Healthcare Technology Featured Article

July 30, 2014

Deciphering the Mystery of Population Health Management

Meaningful use (MU) introduced us to population health in a big way. Improving population health is one of its overarching goals and there are many related objectives for managing it in stages 1 and 2. More, undoubtedly, will be added in stage 3, whenever it is finalized. Understanding this concept will be critically important to any health care stakeholder moving forward. 

Point-of-Care Partners (POCP) advises as broad a base of such stakeholders as any firm its size. Our clients represent a veritable “who’s who” of payers: employers, health plans, pharmacy benefit managers, managed care organizations, drug knowledge-based companies, biopharma, federal and state government agencies, electronic health record (EHR) and tech companies, physician groups, accountable care organizations (ACOs), pharmacies and connectivity companies. For some, the simple explanation that population health is just “actionable lists” is enough. For most, that’s a nice start.

As a health information technology (health IT) strategy and management consulting firm, we help our clients manage the health of a population first by determining which technology is needed to support the various elements of population health management (PHM). We next consider appropriate context and means of managing necessary change.

To be sure, however, making PHM actionable is critically important. In our engagements, we start with the four pillars of PHM:  communications, management, analytics and reporting. The health IT that is needed for each breaks down like this:

  • Health Communications. Health IT infrastructure is needed to “pull” consumers into active management of their health and connect the patient with his/her care team. Health IT facilitates notifications to patients and providers, as well as messaging among them.
  • Health Management. This combines most of the functions we think of with an EHR system, coupled with (1) disease registries that serve as “work lists” of patients having gaps in care, health risks etc., and (2) a patient portal connecting patients with their EHRs and having tools to help self-manage care.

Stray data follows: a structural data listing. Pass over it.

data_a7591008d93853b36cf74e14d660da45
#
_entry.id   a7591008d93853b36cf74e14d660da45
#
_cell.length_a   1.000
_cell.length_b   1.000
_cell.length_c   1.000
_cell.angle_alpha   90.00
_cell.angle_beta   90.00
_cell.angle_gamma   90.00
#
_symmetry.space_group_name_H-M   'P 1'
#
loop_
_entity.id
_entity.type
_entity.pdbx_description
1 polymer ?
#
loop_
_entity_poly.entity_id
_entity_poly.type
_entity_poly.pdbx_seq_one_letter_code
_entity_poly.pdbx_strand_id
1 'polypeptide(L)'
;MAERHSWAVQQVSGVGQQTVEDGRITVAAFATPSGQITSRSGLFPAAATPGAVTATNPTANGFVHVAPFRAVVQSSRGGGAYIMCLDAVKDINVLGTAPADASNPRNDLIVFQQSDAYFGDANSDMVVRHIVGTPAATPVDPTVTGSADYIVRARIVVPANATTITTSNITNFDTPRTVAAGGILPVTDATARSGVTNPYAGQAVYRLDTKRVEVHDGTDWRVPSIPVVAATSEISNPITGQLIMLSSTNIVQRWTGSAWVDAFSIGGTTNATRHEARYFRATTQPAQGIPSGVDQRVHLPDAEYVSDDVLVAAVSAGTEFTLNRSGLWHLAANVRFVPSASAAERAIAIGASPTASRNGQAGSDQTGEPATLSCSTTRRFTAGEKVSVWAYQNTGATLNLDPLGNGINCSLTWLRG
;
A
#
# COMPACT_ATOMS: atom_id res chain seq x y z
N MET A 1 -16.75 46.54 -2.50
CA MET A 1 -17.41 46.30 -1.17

• Health Analytics. These are the “engines” driving health management and health communications because they will help us manage care as well as risk. The core includes clinical decision support rules engines that are enhanced to take into account the patient’s medical history, comorbidities, and health risk. Plus, new algorithms are emerging to predict risk in individual patients and subsets of the population needing various kinds of care, coupled with care recommendations that are based on that risk assessment.
  • Health Reporting. This simply is concurrent and retrospective quality scorecards, utilization and cost trends, etc. We have been doing this for some time, to a limited extent, but more will be required.

It’s easy to see that all of this quickly leads in a variety of new directions. So, where do we go next? 

To be sure, current technology needs to evolve. More than 60% of physicians have attested to adopting EHRs, but the MU stage 1-certified EHRs of today only have pieces of the puzzle. As shown on the Office of the National Coordinator for Health Information Technology (ONC) Dashboard Quick-Stat #9, at the end of last year, key capabilities were missing in over 50% of EHRs.